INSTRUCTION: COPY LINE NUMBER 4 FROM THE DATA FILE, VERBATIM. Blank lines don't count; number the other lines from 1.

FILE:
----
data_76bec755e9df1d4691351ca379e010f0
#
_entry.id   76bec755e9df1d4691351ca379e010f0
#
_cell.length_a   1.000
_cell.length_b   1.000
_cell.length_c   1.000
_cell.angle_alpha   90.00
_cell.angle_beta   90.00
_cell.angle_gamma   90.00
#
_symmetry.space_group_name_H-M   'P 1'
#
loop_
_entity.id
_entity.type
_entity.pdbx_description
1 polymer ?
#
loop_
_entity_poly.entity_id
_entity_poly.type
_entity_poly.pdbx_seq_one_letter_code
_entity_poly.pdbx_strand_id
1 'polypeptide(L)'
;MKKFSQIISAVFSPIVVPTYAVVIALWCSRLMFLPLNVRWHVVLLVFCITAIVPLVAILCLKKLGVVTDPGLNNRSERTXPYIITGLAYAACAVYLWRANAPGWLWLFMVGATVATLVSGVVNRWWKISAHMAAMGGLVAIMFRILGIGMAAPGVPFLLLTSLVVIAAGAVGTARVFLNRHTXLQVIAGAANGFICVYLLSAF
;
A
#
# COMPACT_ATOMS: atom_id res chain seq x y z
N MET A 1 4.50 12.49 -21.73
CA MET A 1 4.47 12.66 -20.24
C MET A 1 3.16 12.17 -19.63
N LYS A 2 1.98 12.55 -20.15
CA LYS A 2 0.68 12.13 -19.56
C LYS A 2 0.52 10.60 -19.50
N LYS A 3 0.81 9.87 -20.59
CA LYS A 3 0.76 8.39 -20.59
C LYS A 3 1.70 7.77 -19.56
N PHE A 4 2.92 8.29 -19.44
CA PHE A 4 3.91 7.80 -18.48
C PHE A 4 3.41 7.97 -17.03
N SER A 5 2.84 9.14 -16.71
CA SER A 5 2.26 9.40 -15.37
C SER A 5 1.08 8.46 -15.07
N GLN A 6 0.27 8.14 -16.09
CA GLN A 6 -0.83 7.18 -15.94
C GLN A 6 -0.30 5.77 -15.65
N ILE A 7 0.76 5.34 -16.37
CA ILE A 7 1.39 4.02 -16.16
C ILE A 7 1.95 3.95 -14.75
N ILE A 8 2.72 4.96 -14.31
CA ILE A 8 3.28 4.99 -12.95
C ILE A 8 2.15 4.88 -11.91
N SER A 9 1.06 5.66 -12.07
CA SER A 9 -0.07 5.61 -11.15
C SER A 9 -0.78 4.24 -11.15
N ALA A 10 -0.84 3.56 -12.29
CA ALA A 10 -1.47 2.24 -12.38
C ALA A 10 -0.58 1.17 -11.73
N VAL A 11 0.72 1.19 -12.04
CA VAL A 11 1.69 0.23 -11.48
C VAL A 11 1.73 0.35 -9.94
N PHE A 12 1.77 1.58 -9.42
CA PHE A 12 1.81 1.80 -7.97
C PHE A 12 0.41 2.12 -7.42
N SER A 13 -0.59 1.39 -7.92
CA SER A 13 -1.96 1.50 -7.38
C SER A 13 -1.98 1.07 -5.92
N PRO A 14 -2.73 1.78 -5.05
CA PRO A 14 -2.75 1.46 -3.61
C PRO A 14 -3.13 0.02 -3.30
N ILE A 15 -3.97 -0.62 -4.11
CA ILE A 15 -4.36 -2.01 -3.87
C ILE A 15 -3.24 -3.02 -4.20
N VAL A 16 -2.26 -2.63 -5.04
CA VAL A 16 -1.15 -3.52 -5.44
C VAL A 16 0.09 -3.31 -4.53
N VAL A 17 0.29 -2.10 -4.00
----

#